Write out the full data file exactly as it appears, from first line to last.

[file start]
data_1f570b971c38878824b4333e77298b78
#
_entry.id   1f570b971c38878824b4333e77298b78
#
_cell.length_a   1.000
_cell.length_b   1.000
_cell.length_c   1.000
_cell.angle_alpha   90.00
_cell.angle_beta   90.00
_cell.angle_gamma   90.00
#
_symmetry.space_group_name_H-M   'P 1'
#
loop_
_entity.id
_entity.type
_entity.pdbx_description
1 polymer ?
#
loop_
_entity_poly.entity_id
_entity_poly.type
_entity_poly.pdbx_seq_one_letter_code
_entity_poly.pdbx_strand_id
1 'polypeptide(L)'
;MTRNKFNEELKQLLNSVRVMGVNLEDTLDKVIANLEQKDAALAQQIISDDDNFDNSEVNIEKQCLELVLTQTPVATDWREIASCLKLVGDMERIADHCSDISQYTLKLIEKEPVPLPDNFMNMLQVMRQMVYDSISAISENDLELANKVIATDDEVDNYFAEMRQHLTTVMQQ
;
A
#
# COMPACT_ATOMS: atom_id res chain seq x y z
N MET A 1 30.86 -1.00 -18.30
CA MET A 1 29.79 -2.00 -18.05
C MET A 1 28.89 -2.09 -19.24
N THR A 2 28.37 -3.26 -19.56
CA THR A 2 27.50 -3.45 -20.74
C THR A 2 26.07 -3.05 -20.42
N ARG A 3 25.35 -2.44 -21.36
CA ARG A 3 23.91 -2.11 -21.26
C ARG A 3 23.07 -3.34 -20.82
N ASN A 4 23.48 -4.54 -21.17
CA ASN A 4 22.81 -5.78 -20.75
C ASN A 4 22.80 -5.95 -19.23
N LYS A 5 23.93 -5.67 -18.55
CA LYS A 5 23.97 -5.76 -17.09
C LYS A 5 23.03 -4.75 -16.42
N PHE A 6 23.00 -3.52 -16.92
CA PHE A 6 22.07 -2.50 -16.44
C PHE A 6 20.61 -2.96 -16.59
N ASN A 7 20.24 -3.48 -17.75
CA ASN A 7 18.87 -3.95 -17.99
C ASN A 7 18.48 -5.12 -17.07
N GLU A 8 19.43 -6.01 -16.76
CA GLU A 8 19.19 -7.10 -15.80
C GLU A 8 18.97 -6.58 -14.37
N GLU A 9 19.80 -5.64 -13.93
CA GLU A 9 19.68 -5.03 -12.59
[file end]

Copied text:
data_1f570b971c38878824b4333e77298b78
#
_entry.id   1f570b971c38878824b4333e77298b78
#
_cell.length_a   1.000
_cell.length_b   1.000
_cell.length_c   1.000
_cell.angle_alpha   90.00
_cell.angle_beta   90.00
_cell.angle_gamma   90.00
#
_symmetry.space_group_name_H-M   'P 1'
#
loop_
_entity.id
_entity.type
_entity.pdbx_description
1 polymer ?
#
loop_
_entity_poly.entity_id
_entity_poly.type
_entity_poly.pdbx_seq_one_letter_code
_entity_poly.pdbx_strand_id
1 'polypeptide(L)'
;MTRNKFNEELKQLLNSVRVMGVNLEDTLDKVIANLEQKDAALAQQIISDDDNFDNSEVNIEKQCLELVLTQTPVATDWREIASCLKLVGDMERIADHCSDISQYTLKLIEKEPVPLPDNFMNMLQVMRQMVYDSISAISENDLELANKVIATDDEVDNYFAEMRQHLTTVMQQ
;
A
#
# COMPACT_ATOMS: atom_id res chain seq x y z
N MET A 1 30.86 -1.00 -18.30
CA MET A 1 29.79 -2.00 -18.05
C MET A 1 28.89 -2.09 -19.24
N THR A 2 28.37 -3.26 -19.56
CA THR A 2 27.50 -3.45 -20.74
C THR A 2 26.07 -3.05 -20.42
N ARG A 3 25.35 -2.44 -21.36
CA ARG A 3 23.91 -2.11 -21.26
C ARG A 3 23.07 -3.34 -20.82
N ASN A 4 23.48 -4.54 -21.17
CA ASN A 4 22.81 -5.78 -20.75
C ASN A 4 22.80 -5.95 -19.23
N LYS A 5 23.93 -5.67 -18.55
CA LYS A 5 23.97 -5.76 -17.09
C LYS A 5 23.03 -4.75 -16.42
N PHE A 6 23.00 -3.52 -16.92
CA PHE A 6 22.07 -2.50 -16.44
C PHE A 6 20.61 -2.96 -16.59
N ASN A 7 20.24 -3.48 -17.75
CA ASN A 7 18.87 -3.95 -17.99
C ASN A 7 18.48 -5.12 -17.07
N GLU A 8 19.43 -6.01 -16.76
CA GLU A 8 19.19 -7.10 -15.80
C GLU A 8 18.97 -6.58 -14.37
N GLU A 9 19.80 -5.64 -13.93
CA GLU A 9 19.68 -5.03 -12.59